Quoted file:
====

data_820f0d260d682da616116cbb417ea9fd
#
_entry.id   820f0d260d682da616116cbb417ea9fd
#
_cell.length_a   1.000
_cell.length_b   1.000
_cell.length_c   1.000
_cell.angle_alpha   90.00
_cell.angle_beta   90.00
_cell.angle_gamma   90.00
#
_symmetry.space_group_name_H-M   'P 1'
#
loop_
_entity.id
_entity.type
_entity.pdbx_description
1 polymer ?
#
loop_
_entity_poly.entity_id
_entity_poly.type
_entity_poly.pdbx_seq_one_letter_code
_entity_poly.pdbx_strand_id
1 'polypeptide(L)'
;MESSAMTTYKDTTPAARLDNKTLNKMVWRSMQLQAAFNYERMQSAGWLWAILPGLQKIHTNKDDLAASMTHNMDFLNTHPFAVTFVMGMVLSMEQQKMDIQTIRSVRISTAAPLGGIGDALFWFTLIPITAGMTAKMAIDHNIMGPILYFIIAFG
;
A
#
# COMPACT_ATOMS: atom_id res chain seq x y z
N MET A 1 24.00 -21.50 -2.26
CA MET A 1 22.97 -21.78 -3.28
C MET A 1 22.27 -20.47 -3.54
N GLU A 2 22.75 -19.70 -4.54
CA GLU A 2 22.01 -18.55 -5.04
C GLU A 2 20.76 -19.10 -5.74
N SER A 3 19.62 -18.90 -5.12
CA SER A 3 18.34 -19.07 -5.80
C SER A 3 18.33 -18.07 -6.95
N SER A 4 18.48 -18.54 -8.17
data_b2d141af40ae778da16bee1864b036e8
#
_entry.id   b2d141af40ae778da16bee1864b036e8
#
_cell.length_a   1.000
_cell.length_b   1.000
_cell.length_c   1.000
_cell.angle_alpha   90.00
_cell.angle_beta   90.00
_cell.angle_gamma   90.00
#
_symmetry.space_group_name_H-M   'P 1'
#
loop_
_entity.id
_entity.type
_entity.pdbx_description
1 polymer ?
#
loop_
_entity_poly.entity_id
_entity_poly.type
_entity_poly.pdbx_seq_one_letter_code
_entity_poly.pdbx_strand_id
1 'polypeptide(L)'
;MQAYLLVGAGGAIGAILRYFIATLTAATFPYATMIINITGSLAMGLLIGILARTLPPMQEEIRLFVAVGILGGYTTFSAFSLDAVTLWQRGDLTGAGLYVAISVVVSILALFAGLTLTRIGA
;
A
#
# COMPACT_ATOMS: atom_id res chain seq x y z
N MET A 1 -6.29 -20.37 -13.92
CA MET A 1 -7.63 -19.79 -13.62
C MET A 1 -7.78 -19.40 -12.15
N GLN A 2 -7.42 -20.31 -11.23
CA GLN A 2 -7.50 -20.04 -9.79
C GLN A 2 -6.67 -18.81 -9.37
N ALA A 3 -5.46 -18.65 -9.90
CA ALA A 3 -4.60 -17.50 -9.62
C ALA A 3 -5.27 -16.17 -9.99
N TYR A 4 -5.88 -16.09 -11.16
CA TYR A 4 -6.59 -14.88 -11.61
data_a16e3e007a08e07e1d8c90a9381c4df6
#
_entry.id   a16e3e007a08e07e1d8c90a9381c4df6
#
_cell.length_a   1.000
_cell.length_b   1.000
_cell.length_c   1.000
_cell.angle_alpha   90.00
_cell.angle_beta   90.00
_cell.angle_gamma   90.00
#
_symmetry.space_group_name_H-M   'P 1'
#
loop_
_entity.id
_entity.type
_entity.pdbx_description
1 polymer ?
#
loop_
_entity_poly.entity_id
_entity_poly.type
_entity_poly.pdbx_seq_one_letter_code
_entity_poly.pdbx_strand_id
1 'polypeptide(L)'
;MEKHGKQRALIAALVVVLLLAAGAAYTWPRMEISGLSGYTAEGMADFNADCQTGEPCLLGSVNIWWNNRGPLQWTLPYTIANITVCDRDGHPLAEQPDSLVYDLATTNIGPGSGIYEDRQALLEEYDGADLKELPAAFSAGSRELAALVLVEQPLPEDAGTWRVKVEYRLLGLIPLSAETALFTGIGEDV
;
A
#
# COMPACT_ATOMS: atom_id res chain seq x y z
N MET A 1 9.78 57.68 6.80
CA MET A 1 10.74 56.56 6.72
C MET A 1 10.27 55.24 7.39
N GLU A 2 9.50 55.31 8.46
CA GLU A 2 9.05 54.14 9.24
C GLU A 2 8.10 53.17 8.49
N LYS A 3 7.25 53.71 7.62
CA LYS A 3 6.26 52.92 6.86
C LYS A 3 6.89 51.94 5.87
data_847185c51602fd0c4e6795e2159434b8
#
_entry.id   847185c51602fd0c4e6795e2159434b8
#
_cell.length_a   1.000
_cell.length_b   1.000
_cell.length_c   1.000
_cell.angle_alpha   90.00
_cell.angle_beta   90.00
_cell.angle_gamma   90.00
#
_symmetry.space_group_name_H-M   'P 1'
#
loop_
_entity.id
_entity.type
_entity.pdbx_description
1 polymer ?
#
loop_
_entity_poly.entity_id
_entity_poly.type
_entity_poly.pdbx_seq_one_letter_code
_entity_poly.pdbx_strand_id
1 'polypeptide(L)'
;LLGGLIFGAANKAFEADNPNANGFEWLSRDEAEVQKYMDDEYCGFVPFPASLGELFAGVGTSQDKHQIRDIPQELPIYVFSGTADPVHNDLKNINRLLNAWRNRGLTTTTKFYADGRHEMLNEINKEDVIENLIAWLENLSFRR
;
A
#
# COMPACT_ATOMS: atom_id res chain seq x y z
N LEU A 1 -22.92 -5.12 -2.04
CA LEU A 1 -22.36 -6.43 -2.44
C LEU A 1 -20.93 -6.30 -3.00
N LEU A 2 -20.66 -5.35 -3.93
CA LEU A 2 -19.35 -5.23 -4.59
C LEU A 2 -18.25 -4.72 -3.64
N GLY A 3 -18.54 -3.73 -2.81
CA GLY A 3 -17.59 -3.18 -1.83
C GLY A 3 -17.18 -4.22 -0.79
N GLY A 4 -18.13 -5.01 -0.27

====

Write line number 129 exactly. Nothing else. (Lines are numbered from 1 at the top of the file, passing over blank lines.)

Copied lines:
_cell.angle_beta   90.00